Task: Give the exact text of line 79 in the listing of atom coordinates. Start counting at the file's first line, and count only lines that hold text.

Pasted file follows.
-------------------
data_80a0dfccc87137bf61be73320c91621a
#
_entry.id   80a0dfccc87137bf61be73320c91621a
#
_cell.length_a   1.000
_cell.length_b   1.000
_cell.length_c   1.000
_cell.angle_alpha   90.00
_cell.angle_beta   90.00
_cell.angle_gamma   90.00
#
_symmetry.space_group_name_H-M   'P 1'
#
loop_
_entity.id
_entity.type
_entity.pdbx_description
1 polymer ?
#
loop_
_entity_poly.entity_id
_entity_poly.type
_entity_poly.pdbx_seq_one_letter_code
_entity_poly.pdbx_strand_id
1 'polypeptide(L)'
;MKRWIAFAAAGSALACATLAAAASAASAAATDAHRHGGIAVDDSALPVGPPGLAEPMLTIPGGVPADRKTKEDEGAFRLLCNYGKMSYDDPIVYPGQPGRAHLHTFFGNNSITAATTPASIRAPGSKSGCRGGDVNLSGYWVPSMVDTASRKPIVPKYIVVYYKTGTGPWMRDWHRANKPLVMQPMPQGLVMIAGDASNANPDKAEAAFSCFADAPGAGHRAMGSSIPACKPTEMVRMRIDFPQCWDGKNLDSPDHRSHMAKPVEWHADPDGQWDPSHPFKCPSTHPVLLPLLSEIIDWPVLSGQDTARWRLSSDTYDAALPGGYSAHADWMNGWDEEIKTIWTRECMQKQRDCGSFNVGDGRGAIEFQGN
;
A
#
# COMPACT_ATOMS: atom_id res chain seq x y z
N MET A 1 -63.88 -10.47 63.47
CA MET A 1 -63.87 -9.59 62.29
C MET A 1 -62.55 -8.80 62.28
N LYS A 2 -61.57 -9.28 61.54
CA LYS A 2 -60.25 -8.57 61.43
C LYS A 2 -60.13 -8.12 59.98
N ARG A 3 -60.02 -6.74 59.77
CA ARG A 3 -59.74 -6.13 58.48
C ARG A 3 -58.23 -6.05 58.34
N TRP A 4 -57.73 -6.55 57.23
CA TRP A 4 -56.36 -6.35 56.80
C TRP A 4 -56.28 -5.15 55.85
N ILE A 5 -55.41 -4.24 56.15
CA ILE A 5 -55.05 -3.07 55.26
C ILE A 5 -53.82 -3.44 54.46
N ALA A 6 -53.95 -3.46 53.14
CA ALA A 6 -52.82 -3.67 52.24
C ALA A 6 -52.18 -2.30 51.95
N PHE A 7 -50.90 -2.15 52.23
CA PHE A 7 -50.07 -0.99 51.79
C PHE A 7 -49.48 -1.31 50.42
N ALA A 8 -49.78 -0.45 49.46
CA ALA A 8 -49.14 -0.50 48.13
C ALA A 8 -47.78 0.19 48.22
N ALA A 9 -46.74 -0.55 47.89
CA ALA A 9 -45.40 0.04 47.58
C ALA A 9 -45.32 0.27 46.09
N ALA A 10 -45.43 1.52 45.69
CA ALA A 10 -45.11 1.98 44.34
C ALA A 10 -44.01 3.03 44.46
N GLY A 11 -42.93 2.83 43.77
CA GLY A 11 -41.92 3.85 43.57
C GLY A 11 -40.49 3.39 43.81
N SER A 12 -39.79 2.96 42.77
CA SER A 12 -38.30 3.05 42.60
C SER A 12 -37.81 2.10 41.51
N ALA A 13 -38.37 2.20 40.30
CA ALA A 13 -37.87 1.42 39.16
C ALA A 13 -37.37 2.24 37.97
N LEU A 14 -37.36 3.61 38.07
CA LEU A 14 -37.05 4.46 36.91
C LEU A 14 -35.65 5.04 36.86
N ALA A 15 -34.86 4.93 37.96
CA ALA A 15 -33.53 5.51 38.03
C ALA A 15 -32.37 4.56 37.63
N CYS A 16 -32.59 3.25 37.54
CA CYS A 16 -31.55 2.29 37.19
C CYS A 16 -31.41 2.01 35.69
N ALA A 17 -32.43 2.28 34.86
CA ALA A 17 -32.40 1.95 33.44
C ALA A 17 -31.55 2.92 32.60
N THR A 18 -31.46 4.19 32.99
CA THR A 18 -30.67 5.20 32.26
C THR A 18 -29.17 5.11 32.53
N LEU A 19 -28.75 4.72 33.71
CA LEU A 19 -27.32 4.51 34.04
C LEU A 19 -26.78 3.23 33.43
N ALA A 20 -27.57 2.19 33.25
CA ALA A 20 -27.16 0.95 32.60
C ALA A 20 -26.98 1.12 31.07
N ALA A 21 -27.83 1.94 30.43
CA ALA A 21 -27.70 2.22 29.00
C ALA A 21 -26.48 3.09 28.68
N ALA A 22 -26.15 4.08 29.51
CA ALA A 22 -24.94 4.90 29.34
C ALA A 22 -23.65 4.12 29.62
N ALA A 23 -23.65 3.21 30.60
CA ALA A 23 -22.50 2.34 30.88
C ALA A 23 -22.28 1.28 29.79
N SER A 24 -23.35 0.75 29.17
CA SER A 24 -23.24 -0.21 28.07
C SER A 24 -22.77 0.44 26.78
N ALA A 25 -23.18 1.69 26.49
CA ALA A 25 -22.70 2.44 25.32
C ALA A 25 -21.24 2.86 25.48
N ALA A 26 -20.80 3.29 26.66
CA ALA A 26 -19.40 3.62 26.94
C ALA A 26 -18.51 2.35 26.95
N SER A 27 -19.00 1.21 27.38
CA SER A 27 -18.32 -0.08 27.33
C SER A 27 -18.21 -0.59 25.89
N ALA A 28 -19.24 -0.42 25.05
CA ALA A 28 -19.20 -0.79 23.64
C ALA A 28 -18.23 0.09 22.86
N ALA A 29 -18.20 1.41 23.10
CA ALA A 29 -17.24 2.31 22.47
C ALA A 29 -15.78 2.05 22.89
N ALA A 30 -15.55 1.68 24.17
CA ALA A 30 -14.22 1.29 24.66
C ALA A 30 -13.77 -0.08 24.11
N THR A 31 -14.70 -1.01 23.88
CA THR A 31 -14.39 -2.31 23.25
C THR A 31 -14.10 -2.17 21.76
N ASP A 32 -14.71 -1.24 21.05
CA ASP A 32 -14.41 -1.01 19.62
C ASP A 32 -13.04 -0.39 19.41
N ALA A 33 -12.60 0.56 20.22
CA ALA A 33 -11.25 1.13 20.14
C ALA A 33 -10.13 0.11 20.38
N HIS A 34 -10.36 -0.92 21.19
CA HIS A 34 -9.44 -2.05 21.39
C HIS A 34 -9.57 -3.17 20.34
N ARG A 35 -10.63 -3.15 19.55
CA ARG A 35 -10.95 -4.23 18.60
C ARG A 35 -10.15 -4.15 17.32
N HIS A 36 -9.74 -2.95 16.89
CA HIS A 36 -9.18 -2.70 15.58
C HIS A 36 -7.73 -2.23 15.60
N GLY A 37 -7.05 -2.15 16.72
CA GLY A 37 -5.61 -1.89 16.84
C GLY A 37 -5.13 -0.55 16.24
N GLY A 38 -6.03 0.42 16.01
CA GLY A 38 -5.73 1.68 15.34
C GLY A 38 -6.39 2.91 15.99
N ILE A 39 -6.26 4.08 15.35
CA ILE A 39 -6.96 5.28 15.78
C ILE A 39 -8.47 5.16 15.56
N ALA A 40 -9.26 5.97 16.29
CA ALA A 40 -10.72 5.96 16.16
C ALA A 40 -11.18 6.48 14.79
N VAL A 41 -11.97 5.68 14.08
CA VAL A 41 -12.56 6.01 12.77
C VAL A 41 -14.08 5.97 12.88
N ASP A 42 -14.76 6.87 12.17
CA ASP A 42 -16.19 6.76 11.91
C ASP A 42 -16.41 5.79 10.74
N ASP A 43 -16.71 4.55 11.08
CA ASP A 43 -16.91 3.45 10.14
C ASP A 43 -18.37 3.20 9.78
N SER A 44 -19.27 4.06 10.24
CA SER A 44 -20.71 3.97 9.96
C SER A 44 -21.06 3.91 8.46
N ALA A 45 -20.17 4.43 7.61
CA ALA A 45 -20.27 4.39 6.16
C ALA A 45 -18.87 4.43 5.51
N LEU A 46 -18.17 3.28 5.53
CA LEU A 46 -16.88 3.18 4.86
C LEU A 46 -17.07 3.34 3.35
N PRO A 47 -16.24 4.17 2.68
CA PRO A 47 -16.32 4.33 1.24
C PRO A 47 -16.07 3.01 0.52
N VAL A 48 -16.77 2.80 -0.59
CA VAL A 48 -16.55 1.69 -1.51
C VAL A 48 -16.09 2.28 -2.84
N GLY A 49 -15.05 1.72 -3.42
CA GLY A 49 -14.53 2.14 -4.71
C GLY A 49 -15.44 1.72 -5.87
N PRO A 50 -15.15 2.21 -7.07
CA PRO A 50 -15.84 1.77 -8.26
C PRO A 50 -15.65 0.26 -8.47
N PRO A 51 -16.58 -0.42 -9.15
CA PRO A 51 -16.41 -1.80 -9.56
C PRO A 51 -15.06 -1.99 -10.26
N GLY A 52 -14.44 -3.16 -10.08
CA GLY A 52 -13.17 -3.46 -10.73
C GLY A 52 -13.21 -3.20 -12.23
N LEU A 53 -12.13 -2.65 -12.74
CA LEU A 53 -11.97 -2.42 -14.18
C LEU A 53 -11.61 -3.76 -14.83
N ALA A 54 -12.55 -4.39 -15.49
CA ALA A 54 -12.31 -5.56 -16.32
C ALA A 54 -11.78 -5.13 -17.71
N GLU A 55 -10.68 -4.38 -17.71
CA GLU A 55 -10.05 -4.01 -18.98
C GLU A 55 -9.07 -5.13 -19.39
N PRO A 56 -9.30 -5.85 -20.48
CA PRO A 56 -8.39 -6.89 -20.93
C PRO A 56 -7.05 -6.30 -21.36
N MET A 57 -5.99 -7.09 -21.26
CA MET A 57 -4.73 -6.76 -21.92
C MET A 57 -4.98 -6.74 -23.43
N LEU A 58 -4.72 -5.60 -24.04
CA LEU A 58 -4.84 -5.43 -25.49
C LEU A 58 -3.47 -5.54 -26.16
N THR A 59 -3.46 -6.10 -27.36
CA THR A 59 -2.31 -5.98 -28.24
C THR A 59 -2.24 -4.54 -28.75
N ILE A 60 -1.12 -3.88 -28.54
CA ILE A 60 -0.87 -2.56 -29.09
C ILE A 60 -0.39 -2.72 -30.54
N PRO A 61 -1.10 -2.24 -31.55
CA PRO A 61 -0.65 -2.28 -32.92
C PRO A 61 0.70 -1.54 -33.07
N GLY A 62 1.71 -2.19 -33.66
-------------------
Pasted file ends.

N ALA A 17 -32.43 2.28 34.86